Saperstein had cannily sized up his seller’s situation and with only a few pieces of paper, promised to relieve him of all his burdens.  Hank’s offer answered every single one of Bosustow’s concerns, including his liability for backing out of his agreement with Weintraub and Associates (v).  Stephen quickly took him up on it and although there were other stock holders who needed to be bought out, Bosustow was the majority owner and a deal was agreed to.   It was an attractive deal on paper, considering that all that was being sold was a production facility and the rights to two well known characters, Mr. Magoo and Gerald McBoing Boing, in exchange for financial security.  There were no other assets as the film library had long since been sold back to Columbia as each film had gone over budget (vi).

     As part of his distribution plan, Saperstein approached the Kellogg Company, for whom he had been doing cereal premiums, with the prospect of sponsoring a half hour show featuring the new Mr. Magoo cartoons (Left, rough drawing from a Kellogg's Rice Krispies commercial).  Kellogg was already sponsoring the Huckleberry Hound and Woody Woodpecker shows but was eager to advance their dominance in the lucrative cereal market so they directed their advertising agency, Leo Burnett, to move forward.  A Letter of Intent was signed on May 18, 1960 between Burnett and Television Personalities on behalf of UPA.

     With the agreement in place, Hank next tapped his Chicago connections, Peter DeMet, and La Salle National Bank of Chicago to finance the purchase of UPA.  Having Kellogg on board as the sponsor made the sale quite attractive for the bank and they agreed to help finance the deal; Hank claimed in later years that he personally never put any money down (vii).  The terms of the deal had Bosustow selling the company to Henry Saperstein, Peter DeMet and Television Personalities, Inc. and he was paid $15,000 as a down payment for his stock in UPA with the balance ($58,500) to be paid over time.  It allowed him to continue on as an employee with a salary and expenses on an exclusive basis for five years and on a non-exclusive basis for another five.  He was also encouraged to develop new properties for which he would share 5% of the net profits.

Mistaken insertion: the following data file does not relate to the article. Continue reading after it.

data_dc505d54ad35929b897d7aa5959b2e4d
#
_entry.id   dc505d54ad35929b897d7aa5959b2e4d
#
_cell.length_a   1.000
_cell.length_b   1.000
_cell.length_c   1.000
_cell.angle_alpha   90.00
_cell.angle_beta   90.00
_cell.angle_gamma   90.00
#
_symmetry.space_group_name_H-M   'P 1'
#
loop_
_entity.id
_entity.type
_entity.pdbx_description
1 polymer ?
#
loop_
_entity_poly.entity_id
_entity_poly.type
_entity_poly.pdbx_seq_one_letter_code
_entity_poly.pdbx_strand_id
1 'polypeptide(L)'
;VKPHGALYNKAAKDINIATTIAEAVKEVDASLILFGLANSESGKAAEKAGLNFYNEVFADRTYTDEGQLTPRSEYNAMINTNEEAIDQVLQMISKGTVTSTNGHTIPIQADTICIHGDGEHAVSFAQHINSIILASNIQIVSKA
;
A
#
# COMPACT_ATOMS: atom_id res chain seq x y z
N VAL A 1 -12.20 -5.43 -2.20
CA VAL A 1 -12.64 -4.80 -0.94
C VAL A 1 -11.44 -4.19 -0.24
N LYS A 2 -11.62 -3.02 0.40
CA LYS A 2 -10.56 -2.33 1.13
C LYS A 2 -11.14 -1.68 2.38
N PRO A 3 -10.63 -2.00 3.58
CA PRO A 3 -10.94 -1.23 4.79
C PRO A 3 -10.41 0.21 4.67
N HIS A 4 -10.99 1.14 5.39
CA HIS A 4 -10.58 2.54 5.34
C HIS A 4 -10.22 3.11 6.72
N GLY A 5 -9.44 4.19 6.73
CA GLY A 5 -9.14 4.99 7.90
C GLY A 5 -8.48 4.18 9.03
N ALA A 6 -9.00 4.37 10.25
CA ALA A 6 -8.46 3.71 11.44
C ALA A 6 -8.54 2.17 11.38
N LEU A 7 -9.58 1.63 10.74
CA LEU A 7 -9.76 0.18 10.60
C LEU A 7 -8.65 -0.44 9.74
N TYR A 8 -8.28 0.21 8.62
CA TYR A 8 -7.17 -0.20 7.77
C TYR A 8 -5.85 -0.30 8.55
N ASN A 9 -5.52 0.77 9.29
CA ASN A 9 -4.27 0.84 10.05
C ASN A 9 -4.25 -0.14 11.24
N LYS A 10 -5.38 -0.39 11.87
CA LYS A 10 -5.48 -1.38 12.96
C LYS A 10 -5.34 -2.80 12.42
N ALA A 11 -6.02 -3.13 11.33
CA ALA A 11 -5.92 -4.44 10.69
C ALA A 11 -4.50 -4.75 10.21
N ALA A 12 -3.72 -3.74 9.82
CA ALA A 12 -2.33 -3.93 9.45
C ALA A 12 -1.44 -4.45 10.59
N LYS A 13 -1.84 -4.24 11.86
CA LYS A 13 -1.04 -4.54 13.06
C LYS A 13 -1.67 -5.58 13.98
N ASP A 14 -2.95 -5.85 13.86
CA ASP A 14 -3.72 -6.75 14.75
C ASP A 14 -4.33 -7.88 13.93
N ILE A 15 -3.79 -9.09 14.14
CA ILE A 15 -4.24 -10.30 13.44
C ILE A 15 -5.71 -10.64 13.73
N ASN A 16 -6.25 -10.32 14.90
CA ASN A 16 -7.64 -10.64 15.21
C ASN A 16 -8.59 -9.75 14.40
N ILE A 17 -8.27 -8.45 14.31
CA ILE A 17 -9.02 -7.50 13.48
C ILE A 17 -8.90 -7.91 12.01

The agreement was signed on June 27, 1960 and with it, the UPA once seen as an artistic utopia ceased to exist.  In its place was a licensing company with a production arm.

(iv) Stephen Bosustow interview with Michael Barrier, November 30, 1973 
(v) Weintraub & Associates did file suit against Stephen Bosustow on February, 17, 1961 but the case was closed May 11, 1962 so apparently some kind of settlement was reached. 
(vi) Interestingly enough, Saperstein began buying back the UPA shorts in 1960 but it appears that he might have only been buying back the McBoing Boing shorts.  There were plans to make The UPA Cartoon Show, to be distributed on CBS but it was later listed as being abandoned. 
(vii) Interview with Paul Carlson, May 21, 2007

Next Thursday, Bosustow vs. Saperstein

1 comment:

John Musker said...

Darrell: You've become Woodward and Bernstein! Or is it one of the Pulitzer Prize winning financial reporters? Art and commerce do collide all the time in the film biz. Thanks for digging this stuff out!